Intel Has Huge Tablet Market Opportunities with Atom “Silvermont”, But Core i “Haswell” More Important – Financial Analysts

Shipments of Atom Chips for Tablets to Reach 36 Million Units in 2014, 50 Million in 2015

by Anton Shilov
05/15/2013 | 08:15 PM

Intel Corp. has huge opportunities with its next-generation Atom system-on-chips with Silvermont micro-architecture. The company will command 75% of Microsoft Corp.’s Windows-based media tablets and 7.5% of Google Android-based slates. Even though new Atoms will ship in quantities of tens of millions of units, Intel’s traditional lines based on Haswell will be more important for the chip giant.


“Intel has made great strides optimizing its Atom architecture for the performance per watt needed for ultra mobile devices. While it is hard to say for sure until we see product benchmarks in customer devices, it certainly appears that the Silvermont architecture announced this week puts the company in position to compete aggressively on specifications,” wrote Joseph Moore, an analyst with Morgan Stanley, in a note to clients, reports Tech Trader Daily.

The analyst predicts that the success of Intel Atom “Silvermont” system-on-chips for tablets will be closely tied to success of Windows 8 operating system on the market. While there will be slates based on Intel Bay Trail-T platform and Google Android operating system, they will not be as popular as x86/Windows products. Keeping in mind that the majority of applications for Google Android run perfectly on low-cost SoCs based on dual-core ARM Cortex-A15, Intel simply cannot offer enough advantages on that market until there are programs designed specifically for x86 or Silvermont.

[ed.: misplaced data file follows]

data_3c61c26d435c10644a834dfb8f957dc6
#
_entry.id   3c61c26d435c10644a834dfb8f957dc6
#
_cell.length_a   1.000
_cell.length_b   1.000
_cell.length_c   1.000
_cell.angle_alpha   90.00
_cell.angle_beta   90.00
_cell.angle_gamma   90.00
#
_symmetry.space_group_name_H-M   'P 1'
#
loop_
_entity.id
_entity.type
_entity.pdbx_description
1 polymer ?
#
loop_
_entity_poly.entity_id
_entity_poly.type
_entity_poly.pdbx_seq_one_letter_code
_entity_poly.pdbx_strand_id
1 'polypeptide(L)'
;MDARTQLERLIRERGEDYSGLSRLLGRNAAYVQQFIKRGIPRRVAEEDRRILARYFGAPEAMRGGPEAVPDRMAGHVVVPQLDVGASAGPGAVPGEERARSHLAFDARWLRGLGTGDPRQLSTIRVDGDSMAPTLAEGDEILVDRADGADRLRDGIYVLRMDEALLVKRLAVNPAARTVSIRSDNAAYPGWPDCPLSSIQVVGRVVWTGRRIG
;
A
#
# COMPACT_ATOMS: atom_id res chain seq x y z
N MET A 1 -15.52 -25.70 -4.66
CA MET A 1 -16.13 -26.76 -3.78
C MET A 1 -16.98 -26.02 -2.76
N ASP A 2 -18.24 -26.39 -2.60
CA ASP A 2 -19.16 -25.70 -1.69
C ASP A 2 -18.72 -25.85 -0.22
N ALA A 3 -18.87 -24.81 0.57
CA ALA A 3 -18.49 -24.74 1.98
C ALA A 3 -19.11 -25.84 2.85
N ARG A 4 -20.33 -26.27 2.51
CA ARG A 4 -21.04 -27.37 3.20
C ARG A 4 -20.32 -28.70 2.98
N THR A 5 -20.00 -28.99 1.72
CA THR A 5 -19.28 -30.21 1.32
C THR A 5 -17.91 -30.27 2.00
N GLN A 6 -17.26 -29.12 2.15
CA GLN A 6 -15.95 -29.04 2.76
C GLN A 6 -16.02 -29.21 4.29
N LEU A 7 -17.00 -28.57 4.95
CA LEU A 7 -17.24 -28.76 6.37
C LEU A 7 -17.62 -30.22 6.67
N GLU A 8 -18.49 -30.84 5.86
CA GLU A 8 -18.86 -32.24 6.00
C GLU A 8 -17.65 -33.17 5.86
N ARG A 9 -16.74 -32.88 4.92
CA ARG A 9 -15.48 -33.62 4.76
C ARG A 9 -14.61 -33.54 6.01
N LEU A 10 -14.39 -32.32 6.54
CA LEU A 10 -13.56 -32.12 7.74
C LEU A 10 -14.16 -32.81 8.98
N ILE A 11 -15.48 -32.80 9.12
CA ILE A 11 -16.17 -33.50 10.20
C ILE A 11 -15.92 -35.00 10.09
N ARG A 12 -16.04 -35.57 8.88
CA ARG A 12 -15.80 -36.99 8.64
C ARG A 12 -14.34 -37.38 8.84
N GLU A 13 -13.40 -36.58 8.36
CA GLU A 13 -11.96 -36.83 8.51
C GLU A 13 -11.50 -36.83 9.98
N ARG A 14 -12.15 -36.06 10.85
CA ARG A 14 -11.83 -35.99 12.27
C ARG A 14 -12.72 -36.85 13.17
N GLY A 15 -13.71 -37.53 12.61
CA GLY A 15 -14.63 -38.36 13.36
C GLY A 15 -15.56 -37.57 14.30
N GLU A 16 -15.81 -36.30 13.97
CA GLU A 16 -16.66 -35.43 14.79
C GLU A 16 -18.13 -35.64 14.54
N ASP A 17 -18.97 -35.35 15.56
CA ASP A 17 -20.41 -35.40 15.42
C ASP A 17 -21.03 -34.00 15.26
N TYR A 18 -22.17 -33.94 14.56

The market observer models that Intel will ship 36.1 million and 50.2 million Aton SoCs in 2014 and 2015, respectively. Each Atom system-on-chip is projected to cost around $20, considerably lower compared to average selling prices (ASPs) of Intel’s traditional Core i or Pentium products. As a result, financially, Intel will continue to depend heavily on microprocessors for personal computers. Therefore, market success of new PC form-factors is crucial for the future of the world’s largest maker of chips.

“While we are encouraged by Intel’s progress in ultra mobile, the key debate for the stock remains higher-end Haswell architectures, and the next generation ultrabooks that they will enable. If Intel is able to use very innovative form-factors to mitigate tablet cannibalization altogether, without sacrificing its own ASP, it will allow them to maintain traditional profits, which are unmatched by any other semiconductor end market. We continue to view higher end ultrabooks as somewhat challenging; by adding touch panels, SSDs, and thin form-factors, providing high-end detachable and convertible form factors, Intel is adding $200+ to the bill of materials. So, if ultrabooks are going to return the industry to growth, there is implicitly the assumption that PC ASPs will rise, which historically speaking has been a difficult proposition,” said Mr. Moore.